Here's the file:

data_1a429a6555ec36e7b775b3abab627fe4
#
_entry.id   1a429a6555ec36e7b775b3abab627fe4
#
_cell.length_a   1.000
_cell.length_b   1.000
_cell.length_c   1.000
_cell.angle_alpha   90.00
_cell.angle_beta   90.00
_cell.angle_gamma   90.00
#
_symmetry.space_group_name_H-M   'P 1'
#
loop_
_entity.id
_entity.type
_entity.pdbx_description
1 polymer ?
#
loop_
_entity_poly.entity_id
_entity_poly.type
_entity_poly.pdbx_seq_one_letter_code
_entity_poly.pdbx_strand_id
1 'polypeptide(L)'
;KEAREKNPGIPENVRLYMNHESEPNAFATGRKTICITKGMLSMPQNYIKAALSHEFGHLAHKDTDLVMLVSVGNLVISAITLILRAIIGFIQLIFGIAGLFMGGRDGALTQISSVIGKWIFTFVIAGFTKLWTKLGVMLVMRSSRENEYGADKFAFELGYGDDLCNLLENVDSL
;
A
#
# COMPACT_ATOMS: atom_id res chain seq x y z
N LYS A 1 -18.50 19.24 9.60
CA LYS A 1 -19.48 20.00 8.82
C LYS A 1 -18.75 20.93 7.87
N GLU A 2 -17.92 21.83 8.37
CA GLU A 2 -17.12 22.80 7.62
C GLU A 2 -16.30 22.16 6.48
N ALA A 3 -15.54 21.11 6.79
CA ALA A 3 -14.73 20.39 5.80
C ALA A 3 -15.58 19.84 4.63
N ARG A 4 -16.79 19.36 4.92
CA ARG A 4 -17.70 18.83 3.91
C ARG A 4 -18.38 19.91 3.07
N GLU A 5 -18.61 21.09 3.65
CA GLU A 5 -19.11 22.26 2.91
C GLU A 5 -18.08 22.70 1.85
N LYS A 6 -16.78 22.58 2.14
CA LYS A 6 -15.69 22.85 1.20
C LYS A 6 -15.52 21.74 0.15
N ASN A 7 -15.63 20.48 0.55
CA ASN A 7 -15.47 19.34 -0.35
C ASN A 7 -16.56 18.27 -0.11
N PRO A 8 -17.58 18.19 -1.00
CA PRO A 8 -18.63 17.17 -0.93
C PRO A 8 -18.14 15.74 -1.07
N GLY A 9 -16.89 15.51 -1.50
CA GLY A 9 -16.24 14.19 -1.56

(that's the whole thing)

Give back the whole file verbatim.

data_1a429a6555ec36e7b775b3abab627fe4
#
_entry.id   1a429a6555ec36e7b775b3abab627fe4
#
_cell.length_a   1.000
_cell.length_b   1.000
_cell.length_c   1.000
_cell.angle_alpha   90.00
_cell.angle_beta   90.00
_cell.angle_gamma   90.00
#
_symmetry.space_group_name_H-M   'P 1'
#
loop_
_entity.id
_entity.type
_entity.pdbx_description
1 polymer ?
#
loop_
_entity_poly.entity_id
_entity_poly.type
_entity_poly.pdbx_seq_one_letter_code
_entity_poly.pdbx_strand_id
1 'polypeptide(L)'
;KEAREKNPGIPENVRLYMNHESEPNAFATGRKTICITKGMLSMPQNYIKAALSHEFGHLAHKDTDLVMLVSVGNLVISAITLILRAIIGFIQLIFGIAGLFMGGRDGALTQISSVIGKWIFTFVIAGFTKLWTKLGVMLVMRSSRENEYGADKFAFELGYGDDLCNLLENVDSL
;
A
#
# COMPACT_ATOMS: atom_id res chain seq x y z
N LYS A 1 -18.50 19.24 9.60
CA LYS A 1 -19.48 20.00 8.82
C LYS A 1 -18.75 20.93 7.87
N GLU A 2 -17.92 21.83 8.37
CA GLU A 2 -17.12 22.80 7.62
C GLU A 2 -16.30 22.16 6.48
N ALA A 3 -15.54 21.11 6.79
CA ALA A 3 -14.73 20.39 5.80
C ALA A 3 -15.58 19.84 4.63
N ARG A 4 -16.79 19.36 4.92
CA ARG A 4 -17.70 18.83 3.91
C ARG A 4 -18.38 19.91 3.07
N GLU A 5 -18.61 21.09 3.65
CA GLU A 5 -19.11 22.26 2.91
C GLU A 5 -18.08 22.70 1.85
N LYS A 6 -16.78 22.58 2.14
CA LYS A 6 -15.69 22.85 1.20
C LYS A 6 -15.52 21.74 0.15
N ASN A 7 -15.63 20.48 0.55
CA ASN A 7 -15.47 19.34 -0.35
C ASN A 7 -16.56 18.27 -0.11
N PRO A 8 -17.58 18.19 -1.00
CA PRO A 8 -18.63 17.17 -0.93
C PRO A 8 -18.14 15.74 -1.07
N GLY A 9 -16.89 15.51 -1.50
CA GLY A 9 -16.24 14.19 -1.56